Most organizations live and die by their EBITDA (earnings before interest, taxes, depreciation, and amortization) and maintaining a healthy profit margin. When the grumblings of a recession start, or the United States goes into a full-blown economic downturn like the Great Recession in 2008, the common knee-jerk reaction by many organizations, both big and small, is to scale down headcount in an attempt to reduce their bottom-line costs. This tactic is not only ineffective but has long-lasting detrimental financial implications that can last a lot longer than a recession would. So much so that a team of researchers from Auburn University, Baylor University, and the University of Tennessee found that companies that resort to layoffs during a recession are twice as likely to file for bankruptcy as companies that don’t.
The decade between the Great Recession and now has provided enough data to prove that the opposite tactic (retaining and upskilling the existing workforce instead of resorting to layoffs) is how successful companies like AT&T and Honeywell not only survived the recession but made a profit even during tough financial times.
With another recession looming, here are three steps your organization can take now that will lay the foundation to withstand economic uncertainty.
1) Upskill your existing workforce. Identifying, hiring, and training talent is expensive, so the best time to spend resources upskilling your existing workforce is when things are “business as usual.” Offer training and development opportunities in areas that will have the biggest impact. Skills such as leadership, communication, and forecasting are all great foundational skills to rely on during a crisis.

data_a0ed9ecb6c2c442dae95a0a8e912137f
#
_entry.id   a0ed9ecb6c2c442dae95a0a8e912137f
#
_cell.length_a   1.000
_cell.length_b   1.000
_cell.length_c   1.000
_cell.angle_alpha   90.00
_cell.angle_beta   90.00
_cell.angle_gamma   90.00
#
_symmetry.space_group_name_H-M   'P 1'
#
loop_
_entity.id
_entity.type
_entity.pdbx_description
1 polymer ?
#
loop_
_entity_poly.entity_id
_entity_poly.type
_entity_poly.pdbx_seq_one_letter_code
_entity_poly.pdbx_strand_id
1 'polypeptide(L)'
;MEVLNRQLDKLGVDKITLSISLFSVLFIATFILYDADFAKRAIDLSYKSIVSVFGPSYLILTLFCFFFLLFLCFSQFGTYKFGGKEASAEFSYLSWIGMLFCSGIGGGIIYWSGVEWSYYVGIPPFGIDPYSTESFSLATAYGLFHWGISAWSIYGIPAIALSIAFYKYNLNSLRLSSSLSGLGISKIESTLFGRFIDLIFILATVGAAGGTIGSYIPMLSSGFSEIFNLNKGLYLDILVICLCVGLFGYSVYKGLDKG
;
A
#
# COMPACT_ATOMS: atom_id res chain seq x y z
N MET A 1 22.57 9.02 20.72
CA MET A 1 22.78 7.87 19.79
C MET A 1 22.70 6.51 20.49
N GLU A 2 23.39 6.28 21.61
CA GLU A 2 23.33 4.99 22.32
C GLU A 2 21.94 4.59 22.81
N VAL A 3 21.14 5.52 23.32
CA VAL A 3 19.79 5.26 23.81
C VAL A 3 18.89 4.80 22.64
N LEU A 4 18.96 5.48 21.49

2) Adopt data-driven decision making. Financial instability is scary, but making sweeping organizational changes based on emotion is scarier. Use digital credentials to help identify the skills a workforce already possesses, which will make hiring outside of the organization less urgent. When a recession hits, digital credentials make it possible to know exactly what skills the existing workforce has and makes shuffling jobs and tasks between employees easier, helping avoid layoffs. Data shows that layoffs have a systemic and lasting impact on the workforce that survives them, and lack of morale that results in slumping productivity is just as costly as hiring new talent.
3) Implement new technology before money becomes tight. Transparent data into your workforce is invaluable regardless of the economic landscape and having those insights well in advance of turmoil will help organizations of any size weather a storm. Using tools that allow managers to get insights into performance metrics, productivity, and spending are all great ways to get a handle on a workforce before things get bad.
An organization’s ability to survive a constantly shifting economic landscape lies directly in whether or not their current workforce can help them make the transitions necessary to their success. Companies, both large and small, tend to prioritize short-term financial results over the long-term well-being of their employees - the same employees that are the lifeblood that enables a company to keep delivering the products and services that ultimately generate revenue and retain customers. Remembering that the economy ebbs and flows and will eventually turn around for the better is a great way to avoid panic and unnecessary drama in the workplace.
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